Iranian Activist Says Undemocratic Governments, Not Bombs, Are the Greatest Threat
Nondemocratic governments pose a greater threat to sustainable peace than nuclear weapons, according to Iranian human rights activist Shirin Ebadi, who spoke Monday at Duke University's Sanford School of Public Policy.
During negotiations on the Iran's uranium enrichment program, the United States should seek to hold Iran accountable for its human rights record, she said.
Ebadi, a Nobel Peace Prize laureate, lawyer and former judge in Tehran, delivered the 2012 Crown Lecture in Ethics to a capacity crowd in Fleishman Commons. The event was co-sponsored by the student-led Speakers & Stage committee of the Duke University Union.
Ebadi said she expects respect for human rights should be on the table when six nations resume talks in Baghdad on May 23. Ebadi questioned what Secretary of State Hillary Clinton meant when she said the United States would consider "assurances" sought by the government of Iran.
"America states that human rights are a political and a social value," Ebadi said. "I want to know what is the depth of their sincerity? Assuming that Iran agrees to stop enrichment, are you willing to shake hands with a government that violates human rights? Do politicians who behave this way believe in human rights?"
Both sides emerged from a dialogue in Istanbul last weekend sounding hopeful. However, Ebadi was more circumspect. "One cannot trust a government that does not pay attention to any of the internal law criteria," she said.
Ebadi recounted some of the continuing human rights abuses in her country, which she said executes more people per capita than any other nation on earth, at a rate of one every two days. Iran also has jailed more journalists than any other nation, she said.
"Capital punishment exists for 59 crimes, and some of them are really absurd. For example if example if a Muslim consumes alcohol he is punished by flogging the first two times. If he drinks a third time he will be executed," she said. In February a man was sentenced to death, according to initial reports, for refusing to renounce his Christian faith.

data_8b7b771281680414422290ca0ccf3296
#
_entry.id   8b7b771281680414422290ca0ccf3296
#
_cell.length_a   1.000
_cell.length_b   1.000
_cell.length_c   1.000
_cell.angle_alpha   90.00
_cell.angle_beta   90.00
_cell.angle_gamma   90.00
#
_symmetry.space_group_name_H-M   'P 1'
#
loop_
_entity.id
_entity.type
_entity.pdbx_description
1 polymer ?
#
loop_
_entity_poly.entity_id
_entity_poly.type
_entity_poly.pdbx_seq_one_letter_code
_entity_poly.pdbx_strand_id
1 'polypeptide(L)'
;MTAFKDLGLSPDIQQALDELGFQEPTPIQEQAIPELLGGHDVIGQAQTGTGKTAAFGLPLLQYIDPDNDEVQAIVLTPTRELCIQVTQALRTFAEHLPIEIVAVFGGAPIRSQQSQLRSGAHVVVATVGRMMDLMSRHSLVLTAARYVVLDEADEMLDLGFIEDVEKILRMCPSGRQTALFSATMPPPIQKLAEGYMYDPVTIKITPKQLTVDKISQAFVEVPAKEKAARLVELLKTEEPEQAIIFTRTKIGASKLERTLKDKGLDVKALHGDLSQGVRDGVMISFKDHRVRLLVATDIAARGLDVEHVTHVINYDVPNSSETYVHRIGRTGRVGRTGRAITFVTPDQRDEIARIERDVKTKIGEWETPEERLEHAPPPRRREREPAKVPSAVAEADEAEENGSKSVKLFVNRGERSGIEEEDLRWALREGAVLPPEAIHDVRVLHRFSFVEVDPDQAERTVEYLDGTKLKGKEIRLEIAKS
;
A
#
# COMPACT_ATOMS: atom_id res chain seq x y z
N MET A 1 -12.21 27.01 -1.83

Some of Iran's best students are in prison, and university students who took part in widespread protests after the disputed elections in June 2009 were shot to death, injured or imprisoned. It was at that point that Ebadi, also threatened, fled Iran. She has lived in exile since.
She reiterated that she is against military action and further economic sanctions, both of which harm Iranian citizens. Reform must come from within, with support from the international community, she said.
Ebadi called on Americans, as friends of the Iranian people -- although not the Iranian government -- to pressure their leaders not to "sacrifice human rights in economic or nuclear negotiations." Pointing to South Africa and Burma, Ebadi said the international community can, and has, affected the development of human rights and democratic reforms.
"I think you cannot stop the sun from shining and in general human rights are improving, but in some countries it is so slow, people lose patience."
Edabi was raised in Tehran and studied law at the University of Tehran. In 1975, she was the first woman to serve as a judge in Iran, but was demoted to a clerk after the Iranian revolution in 1979. She resigned and began legally defending journalists, women and political activists. She was one of five founding members of the Defenders of Human Rights Center, and the only woman. In 2003, she was the first Muslim and the first Iranian to receive the Nobel Peace Prize.
Following her talk she signed copies of her latest book, "The Golden Cage: Three Brothers, Three Choices, One Destiny," which she described in a recent interview as a metaphor for the tensions between Israel, the United States and Iran.
The Crown Lecture in Ethics is named for benefactor Lester Crown, and brings speakers to Duke to explore ethical issues in the arts, sciences, medicine, business and other fields.
Pictured below, Shirin Ebadi signs a copy of her book for Duke sophomore Tania Hassanzadeh after the lecture Monday night. Photos by Jared Lazarus